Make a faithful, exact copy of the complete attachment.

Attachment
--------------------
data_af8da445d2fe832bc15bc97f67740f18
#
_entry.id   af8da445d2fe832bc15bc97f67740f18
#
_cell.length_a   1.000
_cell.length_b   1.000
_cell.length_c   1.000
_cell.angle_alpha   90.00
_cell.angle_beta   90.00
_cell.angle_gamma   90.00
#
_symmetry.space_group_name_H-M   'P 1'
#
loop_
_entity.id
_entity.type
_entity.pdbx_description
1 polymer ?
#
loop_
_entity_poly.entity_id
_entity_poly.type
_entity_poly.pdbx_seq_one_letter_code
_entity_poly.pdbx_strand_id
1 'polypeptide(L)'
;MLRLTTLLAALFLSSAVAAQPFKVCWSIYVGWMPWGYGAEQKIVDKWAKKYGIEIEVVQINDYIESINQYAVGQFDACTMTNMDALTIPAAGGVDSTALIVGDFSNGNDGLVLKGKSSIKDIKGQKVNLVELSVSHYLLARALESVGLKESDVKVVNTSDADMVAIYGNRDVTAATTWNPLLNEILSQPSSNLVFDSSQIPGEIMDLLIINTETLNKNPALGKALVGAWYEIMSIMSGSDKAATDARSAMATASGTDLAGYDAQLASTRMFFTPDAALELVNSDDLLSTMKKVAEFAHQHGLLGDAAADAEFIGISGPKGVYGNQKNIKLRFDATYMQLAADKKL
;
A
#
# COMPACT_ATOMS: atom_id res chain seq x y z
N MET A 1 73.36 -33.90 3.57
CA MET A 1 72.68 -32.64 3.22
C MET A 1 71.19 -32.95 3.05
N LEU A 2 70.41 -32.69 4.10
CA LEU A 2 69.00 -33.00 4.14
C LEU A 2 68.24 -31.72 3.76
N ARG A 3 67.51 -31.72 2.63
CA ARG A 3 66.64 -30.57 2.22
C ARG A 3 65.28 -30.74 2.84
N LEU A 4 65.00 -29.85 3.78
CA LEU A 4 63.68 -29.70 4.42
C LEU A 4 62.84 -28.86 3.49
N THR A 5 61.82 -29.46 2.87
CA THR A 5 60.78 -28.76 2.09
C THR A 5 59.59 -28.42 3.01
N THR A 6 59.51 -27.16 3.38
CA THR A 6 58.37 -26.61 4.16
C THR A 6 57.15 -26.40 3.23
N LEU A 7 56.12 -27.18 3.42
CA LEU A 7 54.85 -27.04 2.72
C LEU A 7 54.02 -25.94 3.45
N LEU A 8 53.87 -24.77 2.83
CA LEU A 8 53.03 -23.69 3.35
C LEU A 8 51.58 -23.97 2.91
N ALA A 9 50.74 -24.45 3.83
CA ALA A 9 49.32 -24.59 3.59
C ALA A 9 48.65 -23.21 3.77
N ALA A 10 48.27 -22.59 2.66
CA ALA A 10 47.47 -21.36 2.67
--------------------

data_af8da445d2fe832bc15bc97f67740f18
#
_entry.id   af8da445d2fe832bc15bc97f67740f18
#
_cell.length_a   1.000
_cell.length_b   1.000
_cell.length_c   1.000
_cell.angle_alpha   90.00
_cell.angle_beta   90.00
_cell.angle_gamma   90.00
#
_symmetry.space_group_name_H-M   'P 1'
#
loop_
_entity.id
_entity.type
_entity.pdbx_description
1 polymer ?
#
loop_
_entity_poly.entity_id
_entity_poly.type
_entity_poly.pdbx_seq_one_letter_code
_entity_poly.pdbx_strand_id
1 'polypeptide(L)'
;MLRLTTLLAALFLSSAVAAQPFKVCWSIYVGWMPWGYGAEQKIVDKWAKKYGIEIEVVQINDYIESINQYAVGQFDACTMTNMDALTIPAAGGVDSTALIVGDFSNGNDGLVLKGKSSIKDIKGQKVNLVELSVSHYLLARALESVGLKESDVKVVNTSDADMVAIYGNRDVTAATTWNPLLNEILSQPSSNLVFDSSQIPGEIMDLLIINTETLNKNPALGKALVGAWYEIMSIMSGSDKAATDARSAMATASGTDLAGYDAQLASTRMFFTPDAALELVNSDDLLSTMKKVAEFAHQHGLLGDAAADAEFIGISGPKGVYGNQKNIKLRFDATYMQLAADKKL
;
A
#
# COMPACT_ATOMS: atom_id res chain seq x y z
N MET A 1 73.36 -33.90 3.57
CA MET A 1 72.68 -32.64 3.22
C MET A 1 71.19 -32.95 3.05
N LEU A 2 70.41 -32.69 4.10
CA LEU A 2 69.00 -33.00 4.14
C LEU A 2 68.24 -31.72 3.76
N ARG A 3 67.51 -31.72 2.63
CA ARG A 3 66.64 -30.57 2.22
C ARG A 3 65.28 -30.74 2.84
N LEU A 4 65.00 -29.85 3.78
CA LEU A 4 63.68 -29.70 4.42
C LEU A 4 62.84 -28.86 3.49
N THR A 5 61.82 -29.46 2.87
CA THR A 5 60.78 -28.76 2.09
C THR A 5 59.59 -28.42 3.01
N THR A 6 59.51 -27.16 3.38
CA THR A 6 58.37 -26.61 4.16
C THR A 6 57.15 -26.40 3.23
N LEU A 7 56.12 -27.18 3.42
CA LEU A 7 54.85 -27.04 2.72
C LEU A 7 54.02 -25.94 3.45
N LEU A 8 53.87 -24.77 2.83
CA LEU A 8 53.03 -23.69 3.35
C LEU A 8 51.58 -23.97 2.91
N ALA A 9 50.74 -24.45 3.83
CA ALA A 9 49.32 -24.59 3.59
C ALA A 9 48.65 -23.21 3.77
N ALA A 10 48.27 -22.59 2.66
CA ALA A 10 47.47 -21.36 2.67